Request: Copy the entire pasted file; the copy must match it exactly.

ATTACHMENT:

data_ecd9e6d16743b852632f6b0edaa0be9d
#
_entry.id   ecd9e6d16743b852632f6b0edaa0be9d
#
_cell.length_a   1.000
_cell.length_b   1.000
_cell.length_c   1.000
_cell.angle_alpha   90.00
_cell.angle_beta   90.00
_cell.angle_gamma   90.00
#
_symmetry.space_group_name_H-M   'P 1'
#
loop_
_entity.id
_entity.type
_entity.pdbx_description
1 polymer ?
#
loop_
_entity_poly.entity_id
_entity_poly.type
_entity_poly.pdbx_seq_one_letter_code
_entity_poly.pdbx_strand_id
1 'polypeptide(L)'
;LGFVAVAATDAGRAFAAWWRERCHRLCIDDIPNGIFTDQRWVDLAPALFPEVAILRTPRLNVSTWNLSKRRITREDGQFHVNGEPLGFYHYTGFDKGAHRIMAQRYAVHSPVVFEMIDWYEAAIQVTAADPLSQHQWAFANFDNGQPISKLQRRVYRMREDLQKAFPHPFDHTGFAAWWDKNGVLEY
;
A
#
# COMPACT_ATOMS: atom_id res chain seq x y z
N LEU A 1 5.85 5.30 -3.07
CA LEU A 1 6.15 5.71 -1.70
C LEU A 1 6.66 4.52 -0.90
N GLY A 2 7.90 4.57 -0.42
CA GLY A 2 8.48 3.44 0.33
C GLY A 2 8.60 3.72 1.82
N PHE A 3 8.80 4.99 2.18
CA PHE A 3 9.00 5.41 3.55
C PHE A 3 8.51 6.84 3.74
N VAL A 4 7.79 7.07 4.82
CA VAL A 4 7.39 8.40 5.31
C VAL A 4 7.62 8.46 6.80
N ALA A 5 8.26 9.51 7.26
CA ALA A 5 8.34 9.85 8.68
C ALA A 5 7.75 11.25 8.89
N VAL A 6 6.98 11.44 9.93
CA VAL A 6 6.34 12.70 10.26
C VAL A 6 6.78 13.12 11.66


data_ecd9e6d16743b852632f6b0edaa0be9d
#
_entry.id   ecd9e6d16743b852632f6b0edaa0be9d
#
_cell.length_a   1.000
_cell.length_b   1.000
_cell.length_c   1.000
_cell.angle_alpha   90.00
_cell.angle_beta   90.00
_cell.angle_gamma   90.00
#
_symmetry.space_group_name_H-M   'P 1'
#
loop_
_entity.id
_entity.type
_entity.pdbx_description
1 polymer ?
#
loop_
_entity_poly.entity_id
_entity_poly.type
_entity_poly.pdbx_seq_one_letter_code
_entity_poly.pdbx_strand_id
1 'polypeptide(L)'
;LGFVAVAATDAGRAFAAWWRERCHRLCIDDIPNGIFTDQRWVDLAPALFPEVAILRTPRLNVSTWNLSKRRITREDGQFHVNGEPLGFYHYTGFDKGAHRIMAQRYAVHSPVVFEMIDWYEAAIQVTAADPLSQHQWAFANFDNGQPISKLQRRVYRMREDLQKAFPHPFDHTGFAAWWDKNGVLEY
;
A
#
# COMPACT_ATOMS: atom_id res chain seq x y z
N LEU A 1 5.85 5.30 -3.07
CA LEU A 1 6.15 5.71 -1.70
C LEU A 1 6.66 4.52 -0.90
N GLY A 2 7.90 4.57 -0.42
CA GLY A 2 8.48 3.44 0.33
C GLY A 2 8.60 3.72 1.82
N PHE A 3 8.80 4.99 2.18
CA PHE A 3 9.00 5.41 3.55
C PHE A 3 8.51 6.84 3.74
N VAL A 4 7.79 7.07 4.82
CA VAL A 4 7.39 8.40 5.31
C VAL A 4 7.62 8.46 6.80
N ALA A 5 8.26 9.51 7.26
CA ALA A 5 8.34 9.85 8.68
C ALA A 5 7.75 11.25 8.89
N VAL A 6 6.98 11.44 9.93
CA VAL A 6 6.34 12.70 10.26
C VAL A 6 6.78 13.12 11.66